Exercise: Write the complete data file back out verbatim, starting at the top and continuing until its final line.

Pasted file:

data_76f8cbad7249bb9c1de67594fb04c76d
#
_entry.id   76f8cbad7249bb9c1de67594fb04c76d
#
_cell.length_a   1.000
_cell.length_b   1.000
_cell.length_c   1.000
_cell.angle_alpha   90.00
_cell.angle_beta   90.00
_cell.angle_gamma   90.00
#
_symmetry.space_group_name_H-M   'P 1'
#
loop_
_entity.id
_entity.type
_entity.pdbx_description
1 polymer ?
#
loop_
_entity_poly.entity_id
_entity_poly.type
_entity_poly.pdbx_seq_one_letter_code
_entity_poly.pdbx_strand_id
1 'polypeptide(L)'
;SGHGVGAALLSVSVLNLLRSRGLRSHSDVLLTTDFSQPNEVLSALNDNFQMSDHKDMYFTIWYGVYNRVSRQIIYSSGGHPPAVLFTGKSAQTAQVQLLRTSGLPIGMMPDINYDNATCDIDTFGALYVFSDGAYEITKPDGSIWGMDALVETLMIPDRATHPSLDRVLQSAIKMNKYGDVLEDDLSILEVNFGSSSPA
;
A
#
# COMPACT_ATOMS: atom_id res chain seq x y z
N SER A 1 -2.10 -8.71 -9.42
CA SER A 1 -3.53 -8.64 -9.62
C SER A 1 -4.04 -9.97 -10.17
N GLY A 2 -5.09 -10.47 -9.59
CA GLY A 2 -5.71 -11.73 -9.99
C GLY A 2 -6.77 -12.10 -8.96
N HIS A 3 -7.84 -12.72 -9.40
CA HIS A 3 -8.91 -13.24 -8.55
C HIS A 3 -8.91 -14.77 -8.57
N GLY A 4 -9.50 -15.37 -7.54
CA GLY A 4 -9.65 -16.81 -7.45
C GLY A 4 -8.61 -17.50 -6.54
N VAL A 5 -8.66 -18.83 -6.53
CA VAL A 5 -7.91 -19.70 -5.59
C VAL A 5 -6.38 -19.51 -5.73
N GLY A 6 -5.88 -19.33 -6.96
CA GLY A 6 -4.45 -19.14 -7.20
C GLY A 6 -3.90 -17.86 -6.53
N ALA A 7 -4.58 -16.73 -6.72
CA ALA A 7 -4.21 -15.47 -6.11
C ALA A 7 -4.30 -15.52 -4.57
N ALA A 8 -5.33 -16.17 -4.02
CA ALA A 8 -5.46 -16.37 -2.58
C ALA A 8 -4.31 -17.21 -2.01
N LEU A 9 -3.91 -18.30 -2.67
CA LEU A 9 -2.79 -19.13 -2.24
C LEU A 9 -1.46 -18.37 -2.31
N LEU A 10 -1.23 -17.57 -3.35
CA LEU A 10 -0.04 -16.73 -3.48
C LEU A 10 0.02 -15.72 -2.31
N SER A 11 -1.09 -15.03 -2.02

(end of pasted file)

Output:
data_76f8cbad7249bb9c1de67594fb04c76d
#
_entry.id   76f8cbad7249bb9c1de67594fb04c76d
#
_cell.length_a   1.000
_cell.length_b   1.000
_cell.length_c   1.000
_cell.angle_alpha   90.00
_cell.angle_beta   90.00
_cell.angle_gamma   90.00
#
_symmetry.space_group_name_H-M   'P 1'
#
loop_
_entity.id
_entity.type
_entity.pdbx_description
1 polymer ?
#
loop_
_entity_poly.entity_id
_entity_poly.type
_entity_poly.pdbx_seq_one_letter_code
_entity_poly.pdbx_strand_id
1 'polypeptide(L)'
;SGHGVGAALLSVSVLNLLRSRGLRSHSDVLLTTDFSQPNEVLSALNDNFQMSDHKDMYFTIWYGVYNRVSRQIIYSSGGHPPAVLFTGKSAQTAQVQLLRTSGLPIGMMPDINYDNATCDIDTFGALYVFSDGAYEITKPDGSIWGMDALVETLMIPDRATHPSLDRVLQSAIKMNKYGDVLEDDLSILEVNFGSSSPA
;
A
#
# COMPACT_ATOMS: atom_id res chain seq x y z
N SER A 1 -2.10 -8.71 -9.42
CA SER A 1 -3.53 -8.64 -9.62
C SER A 1 -4.04 -9.97 -10.17
N GLY A 2 -5.09 -10.47 -9.59
CA GLY A 2 -5.71 -11.73 -9.99
C GLY A 2 -6.77 -12.10 -8.96
N HIS A 3 -7.84 -12.72 -9.40
CA HIS A 3 -8.91 -13.24 -8.55
C HIS A 3 -8.91 -14.77 -8.57
N GLY A 4 -9.50 -15.37 -7.54
CA GLY A 4 -9.65 -16.81 -7.45
C GLY A 4 -8.61 -17.50 -6.54
N VAL A 5 -8.66 -18.83 -6.53
CA VAL A 5 -7.91 -19.70 -5.59
C VAL A 5 -6.38 -19.51 -5.73
N GLY A 6 -5.88 -19.33 -6.96
CA GLY A 6 -4.45 -19.14 -7.20
C GLY A 6 -3.90 -17.86 -6.53
N ALA A 7 -4.58 -16.73 -6.72
CA ALA A 7 -4.21 -15.47 -6.11
C ALA A 7 -4.30 -15.52 -4.57
N ALA A 8 -5.33 -16.17 -4.02
CA ALA A 8 -5.46 -16.37 -2.58
C ALA A 8 -4.31 -17.21 -2.01
N LEU A 9 -3.91 -18.30 -2.67
CA LEU A 9 -2.79 -19.13 -2.24
C LEU A 9 -1.46 -18.37 -2.31
N LEU A 10 -1.23 -17.57 -3.35
CA LEU A 10 -0.04 -16.73 -3.48
C LEU A 10 0.02 -15.72 -2.31
N SER A 11 -1.09 -15.03 -2.02